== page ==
A rare example of a mockumentary geared for family viewing, Aussie laffer “Razzle Dazzle: A Journey Into Dance” runs the world of children’s dance competitions through the ringer and comes up with amusing results. Balancing comic observation with genuine affection for its stage moms, precocious kids and eccentric dance instructors, energetically performed satire is suitable for ‘tweens and teens who don’t insist on loud, dumb comedy. Though lacking the sheer panache for bust-out biz, pic could land playdates in select offshore territories and score widely on tube and ancillary.
After its Berlin world preem in the renamed youth section, Generation, pic steps into the Aussie spotlight March 15.
Following the mockumentary gospel according to Christopher Guest, but played in a lower timbre, sophomore effort by helmer Darren Ashton (“Thunderstruck”) is set during the lead-up to the Sanosafe Troupe Spectacular.
Prestigious prize is most eagerly sought by perennial bridesmaid, Mr. Jonathan (British thesp Ben Miller). First seen marching his Jazzketeers through paces resembling a Theater of Cruelty workshop (“Imagine your brain is spewing out your eyes”), Mr. Jonathan’s mission is to change the world through choreography, on themes like child labor.
His opposite is Miss Elizabeth (Jane Hall), a tightly-wound traditionalist who admits to “telling parents their children are fat, lazy and untalented.”
Pushiest stage mom is Justine (Kerry Armstrong), who regards Mr. Jonathan as a visionary and whose media-savvy daughter, Tenille (Shayni Notelovitz), is star Jazzketeer. That is, until happy-go-lucky new girl Grace (Clancy Ryan) arrives.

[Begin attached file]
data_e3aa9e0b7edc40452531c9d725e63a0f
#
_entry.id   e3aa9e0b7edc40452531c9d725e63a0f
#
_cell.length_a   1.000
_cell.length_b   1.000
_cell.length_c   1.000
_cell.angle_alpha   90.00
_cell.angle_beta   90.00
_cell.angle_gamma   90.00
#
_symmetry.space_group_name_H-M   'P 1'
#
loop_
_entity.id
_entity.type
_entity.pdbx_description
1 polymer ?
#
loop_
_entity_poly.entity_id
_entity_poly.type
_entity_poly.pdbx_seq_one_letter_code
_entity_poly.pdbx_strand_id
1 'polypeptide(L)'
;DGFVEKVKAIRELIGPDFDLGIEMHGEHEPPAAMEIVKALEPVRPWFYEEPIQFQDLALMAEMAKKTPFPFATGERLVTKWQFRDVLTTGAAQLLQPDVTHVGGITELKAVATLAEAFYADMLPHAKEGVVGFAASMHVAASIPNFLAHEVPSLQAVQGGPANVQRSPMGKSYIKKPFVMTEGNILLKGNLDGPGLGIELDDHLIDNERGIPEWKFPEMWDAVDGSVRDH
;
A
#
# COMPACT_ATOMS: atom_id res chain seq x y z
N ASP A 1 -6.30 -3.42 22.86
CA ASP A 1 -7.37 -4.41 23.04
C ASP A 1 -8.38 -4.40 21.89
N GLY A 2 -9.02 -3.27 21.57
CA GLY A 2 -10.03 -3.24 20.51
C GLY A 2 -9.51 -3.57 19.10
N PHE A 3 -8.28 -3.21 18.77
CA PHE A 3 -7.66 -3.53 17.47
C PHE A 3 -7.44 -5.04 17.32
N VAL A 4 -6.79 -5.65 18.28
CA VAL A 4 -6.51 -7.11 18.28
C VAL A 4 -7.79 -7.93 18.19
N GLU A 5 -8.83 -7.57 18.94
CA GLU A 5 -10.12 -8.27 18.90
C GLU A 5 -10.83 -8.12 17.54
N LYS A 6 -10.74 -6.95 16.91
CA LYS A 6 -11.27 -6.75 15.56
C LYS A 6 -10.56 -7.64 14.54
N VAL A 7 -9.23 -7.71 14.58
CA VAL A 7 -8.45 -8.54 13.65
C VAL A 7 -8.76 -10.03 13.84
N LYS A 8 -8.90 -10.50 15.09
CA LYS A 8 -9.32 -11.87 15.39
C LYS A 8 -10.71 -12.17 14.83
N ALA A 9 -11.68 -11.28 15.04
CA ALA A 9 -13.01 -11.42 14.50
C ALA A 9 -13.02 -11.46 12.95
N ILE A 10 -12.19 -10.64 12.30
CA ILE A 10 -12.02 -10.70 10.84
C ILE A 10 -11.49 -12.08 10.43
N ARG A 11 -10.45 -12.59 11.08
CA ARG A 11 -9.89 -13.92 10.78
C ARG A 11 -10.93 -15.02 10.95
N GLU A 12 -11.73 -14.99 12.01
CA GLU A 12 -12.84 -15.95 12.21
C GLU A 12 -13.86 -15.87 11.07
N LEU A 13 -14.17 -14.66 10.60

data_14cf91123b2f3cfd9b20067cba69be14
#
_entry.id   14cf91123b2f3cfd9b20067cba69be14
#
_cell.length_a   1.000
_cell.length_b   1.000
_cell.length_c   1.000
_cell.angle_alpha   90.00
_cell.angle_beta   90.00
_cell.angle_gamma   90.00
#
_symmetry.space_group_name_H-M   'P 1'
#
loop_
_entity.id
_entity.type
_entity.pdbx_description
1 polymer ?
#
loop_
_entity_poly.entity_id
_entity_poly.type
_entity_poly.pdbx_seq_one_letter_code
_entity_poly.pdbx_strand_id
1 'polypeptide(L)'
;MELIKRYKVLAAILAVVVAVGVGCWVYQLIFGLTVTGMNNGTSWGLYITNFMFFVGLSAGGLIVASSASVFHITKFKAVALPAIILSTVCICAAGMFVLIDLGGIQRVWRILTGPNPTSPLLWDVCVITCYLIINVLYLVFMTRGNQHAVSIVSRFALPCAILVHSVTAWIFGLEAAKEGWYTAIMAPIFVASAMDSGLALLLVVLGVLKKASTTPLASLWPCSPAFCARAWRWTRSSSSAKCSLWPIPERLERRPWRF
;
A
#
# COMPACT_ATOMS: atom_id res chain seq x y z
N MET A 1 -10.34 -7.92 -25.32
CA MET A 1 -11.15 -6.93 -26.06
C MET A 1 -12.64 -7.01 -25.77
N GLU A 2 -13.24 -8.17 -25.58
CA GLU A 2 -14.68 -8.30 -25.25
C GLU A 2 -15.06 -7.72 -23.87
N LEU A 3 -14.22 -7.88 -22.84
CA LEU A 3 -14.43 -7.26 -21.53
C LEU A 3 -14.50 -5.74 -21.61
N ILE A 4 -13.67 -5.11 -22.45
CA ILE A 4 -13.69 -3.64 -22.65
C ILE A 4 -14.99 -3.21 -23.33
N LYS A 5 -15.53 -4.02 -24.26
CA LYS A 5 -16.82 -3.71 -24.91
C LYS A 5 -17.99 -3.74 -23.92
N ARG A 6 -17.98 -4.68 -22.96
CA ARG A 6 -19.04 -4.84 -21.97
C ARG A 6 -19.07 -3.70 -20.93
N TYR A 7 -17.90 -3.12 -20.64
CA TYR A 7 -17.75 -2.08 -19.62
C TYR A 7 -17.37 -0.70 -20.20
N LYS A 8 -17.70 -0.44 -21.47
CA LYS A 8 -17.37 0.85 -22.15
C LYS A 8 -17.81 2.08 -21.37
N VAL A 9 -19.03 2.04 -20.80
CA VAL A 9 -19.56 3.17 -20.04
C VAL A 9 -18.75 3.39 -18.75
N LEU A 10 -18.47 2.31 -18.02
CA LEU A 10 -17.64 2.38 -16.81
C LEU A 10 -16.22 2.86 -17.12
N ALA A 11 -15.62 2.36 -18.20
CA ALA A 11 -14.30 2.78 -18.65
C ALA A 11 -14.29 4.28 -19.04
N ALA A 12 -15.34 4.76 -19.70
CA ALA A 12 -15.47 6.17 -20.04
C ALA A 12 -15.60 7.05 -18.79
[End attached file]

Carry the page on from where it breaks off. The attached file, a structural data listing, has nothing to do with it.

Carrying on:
Mixing verite-style performance footage with deadpan interviews, pic pokes fun at adults living far too vicariously through kids. Free of outright caricature, pic is well served by its cast — from Armstrong’s ambitious but quietly desperate mom to Miller’s self-deluded but lonely crusader.
Pick of the more broadly-drawn backstage oddballs are Tara Morice as Mr. Jonathan’s stony-faced seamstress Marianne, and Denise Roberts as his frumpy assistant Barbara. Notelovitz and Ryan are delightful leaders of a gaggle of ‘tweeners, clearly enjoying every moment as they work up a glitzy act based on the oppression of Afghan women.
Despite a few flat stretches and some labored direction, events flow enjoyably to the grand finale. Pristine, color-saturated HD-to-35mm lensing by Garry Phillips captures the exhilaration of putting on a show. Set to a soundtrack of kitschy ’70s and ’80s hits, rest of polished tech package ramps up to the max what’s on display at real dance competitions.